Reports, briefs and presentations

Fact Checking the Empire Center-American Action Forum Analysis of NY’s Proposed $15 Minimum Wage: Flawed Methods Produce Erroneous Results

November 19, 2015. James Parrott, Deputy Director and Chief Economist of the Fiscal Policy Institute, and Paul Sonn, General Counsel and Program Director of the National Employment Law Project, released this policy brief fact checking the Empire Center/American Action Forum report Higher Wages, Fewer Jobs. The report predicts significant job losses if Governor Cuomo’s proposal to increase New York’s minimum wage to $15 is enacted.

The Empire Center/American Action Forum report uses outdated economics that ignores both the troubling gap … (read more)

FPI-NELP Response to NYS Business Council Statement on Gov. Cuomo’s $15 Minimum Wage Proposal

October 8, 2015. The New York State Business Council’s statement on the Governor’s proposal to raise New York’s minimum wage to $15 by 2021 leaves out several “inconvenient” truths:

1.     A phased-in minimum wage increase will boost the purchasing power of roughly 3 million low-wage New York workers, pumping that increased consumer spending into local businesses and jobs all across the state. Above all else, small businesses need customers; a minimum wage increase will provide them.

2.     A higher wage … (read more)

Governor Cuomo’s Call for Raising New York’s Minimum Wage to $15 Statewide

September 10, 2015. FPI and the National Employment Law Project have again teamed together on a background brief supporting Governor Cuomo’s announcement today proposing a statewide $15 minimum wage. The brief includes demographic data on the 3 million New York workers who would be directly affected by the proposal, along with a summary of the economic arguments in support of a higher New York minimum wage.… (read more)

Addressing the Unintended Consequences of the Property Tax Cap

June 10, 2015. In 2011 New York established a property tax cap for school districts, counties and municipalities. New York should proceed cautiously before making the cap permanent in order to gather more information on the impact of the cap. Increasing state funding of services like education, healthcare or providing targeted property tax relief such as a circuit breaker credit would be more effective and efficient ways to address high property taxes. But short of eliminating the cap, here are … (read more)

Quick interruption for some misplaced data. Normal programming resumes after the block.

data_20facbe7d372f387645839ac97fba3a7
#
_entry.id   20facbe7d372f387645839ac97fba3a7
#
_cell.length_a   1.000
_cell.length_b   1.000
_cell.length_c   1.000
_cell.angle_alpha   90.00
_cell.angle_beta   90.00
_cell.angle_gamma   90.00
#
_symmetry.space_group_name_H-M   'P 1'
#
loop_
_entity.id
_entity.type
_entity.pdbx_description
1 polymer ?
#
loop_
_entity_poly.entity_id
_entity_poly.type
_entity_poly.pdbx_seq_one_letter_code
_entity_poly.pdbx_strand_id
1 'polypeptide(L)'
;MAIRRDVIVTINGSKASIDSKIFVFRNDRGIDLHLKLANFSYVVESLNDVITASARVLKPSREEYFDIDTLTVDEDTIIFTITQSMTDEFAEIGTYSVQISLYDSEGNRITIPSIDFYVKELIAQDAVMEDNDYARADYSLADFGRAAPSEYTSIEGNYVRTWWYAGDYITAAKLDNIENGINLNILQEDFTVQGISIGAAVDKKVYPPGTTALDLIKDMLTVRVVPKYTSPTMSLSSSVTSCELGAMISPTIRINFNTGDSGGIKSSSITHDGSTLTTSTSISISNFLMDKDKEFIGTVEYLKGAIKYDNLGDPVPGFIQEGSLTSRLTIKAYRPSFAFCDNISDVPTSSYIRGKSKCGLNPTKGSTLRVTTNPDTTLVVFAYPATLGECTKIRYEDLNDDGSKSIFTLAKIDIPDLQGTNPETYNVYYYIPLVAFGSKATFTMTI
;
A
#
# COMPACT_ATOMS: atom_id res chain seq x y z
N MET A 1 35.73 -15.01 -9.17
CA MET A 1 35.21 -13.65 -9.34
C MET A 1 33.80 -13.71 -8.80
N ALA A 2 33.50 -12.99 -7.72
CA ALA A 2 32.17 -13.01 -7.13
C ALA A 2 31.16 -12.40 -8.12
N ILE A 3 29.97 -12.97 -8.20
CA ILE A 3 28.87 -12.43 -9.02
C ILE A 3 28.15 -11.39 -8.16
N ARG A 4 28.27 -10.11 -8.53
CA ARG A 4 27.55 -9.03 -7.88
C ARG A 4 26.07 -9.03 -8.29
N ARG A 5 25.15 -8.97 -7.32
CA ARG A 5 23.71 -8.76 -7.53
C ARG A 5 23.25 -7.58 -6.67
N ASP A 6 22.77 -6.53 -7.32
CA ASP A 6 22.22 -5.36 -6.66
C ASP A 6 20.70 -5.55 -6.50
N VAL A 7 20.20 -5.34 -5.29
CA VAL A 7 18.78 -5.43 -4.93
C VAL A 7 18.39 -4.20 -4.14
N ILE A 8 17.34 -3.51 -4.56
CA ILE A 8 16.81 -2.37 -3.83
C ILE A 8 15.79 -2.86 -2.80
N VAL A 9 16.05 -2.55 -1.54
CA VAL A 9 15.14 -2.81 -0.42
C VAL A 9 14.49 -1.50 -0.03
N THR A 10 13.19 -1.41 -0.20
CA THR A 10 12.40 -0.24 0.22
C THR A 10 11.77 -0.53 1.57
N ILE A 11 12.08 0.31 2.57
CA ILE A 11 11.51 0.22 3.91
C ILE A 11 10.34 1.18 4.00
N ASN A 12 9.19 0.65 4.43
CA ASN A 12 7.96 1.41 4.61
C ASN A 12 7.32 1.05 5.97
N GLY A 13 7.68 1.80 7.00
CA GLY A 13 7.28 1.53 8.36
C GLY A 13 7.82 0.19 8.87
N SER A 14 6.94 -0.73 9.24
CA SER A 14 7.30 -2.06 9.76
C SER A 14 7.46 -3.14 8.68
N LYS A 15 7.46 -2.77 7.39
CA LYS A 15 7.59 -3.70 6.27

Comments Provided to the New York Fast Food Wage Board

June 1, 2015. FPI played an important role in the efforts to convince the New York Fast Food Wage Board in June and July 2015 to recommend a $15 wage floor for 136,000 workers in large fast-food chains. FPI materials include the following:

Testimony at the Buffalo hearing of the Fast Food Wage Board, June 5, 2015

Supplemental comments to the Fast Food Wage Board, June 26, 2015

Op-ed, “Boosting the Wages of Fast-Food Workers Will Help the (read more)

New Americans on Long Island: A Vital Fifth of the Economy

June 2, 2015. There are 526,000 immigrants living on Long Island, making up 18 percent of the region’s population and 20 percent of the economic output of Long Islanders, according to a study released today by the Fiscal Policy Institute, New Americans on Long Island: A Vital Fifth of the Economy.

Half of immigrants overall (51 percent) work in white-collar jobs, the study found, and the large majority (61 percent) live in families earning over $80,000 a year. Immigrants … (read more)

Property Tax Relief for Low- and Middle-Income Property New Yorkers Must Remain a Priority

May 27, 2015. This report details the stark differences between the circuit breaker relief proposals advanced by the Governor and Assembly versus the flawed STAR rebate plan the Senate proposed. The report shows that both programs would provide some property tax relief but the circuit breaker credits are superior to STAR rebates in many ways. For example:

  • Circuit breakers would address a serious shortcoming of the property tax—that payments are not linked to the taxpayers’ ability to pay. STAR rebates
(read more)

Real Living Wage NYC Educational Breakfast Forum

April 23, 2015, Manhattan. James Parrott delivered this presentation at the Community Church of New York for the Real Living Wage NYC Educational Forum, a gathering of New York City faith leaders committed to a “faith-based movement for racial and economic justice.

Parrott uses the 2014 NYC Self-Sufficiency Standard as a basis for identifying a “real living wage” level for New York City.… (read more)

Executive Actions on Immigrants Will Bring Increased NY Tax Revenue

April 16, 2015. A new 50-state study, Undocumented Immigrants’ State and Local Tax Contributions, by the Institute on Taxation and Economic Policy finds that undocumented immigrants’ tax contributions would increase significantly under the Obama Administration’s executive actions and even more substantially under comprehensive immigration policy reform. The report is being co-released in New York by the Fiscal Policy Institute and is particularly relevant in connection with the hearing tomorrow, Friday April 17, on executive action at the 5th(read more)

Summary of Selected Tax Provisions in 2015-2016 State Budget

April 14, 2015. The Final FY 2015-16 budget is more notable for the tax proposals that were left out than for what is included. In the FY 2015-16 Executive Budget, the governor proposed three major tax changes: a new property tax circuit breaker for low- and middle-income homeowners and renters, an education tax credit, and a modest reduction in taxes on small corporations. None of these changes were included in the final budget, however, property tax relief and the education … (read more)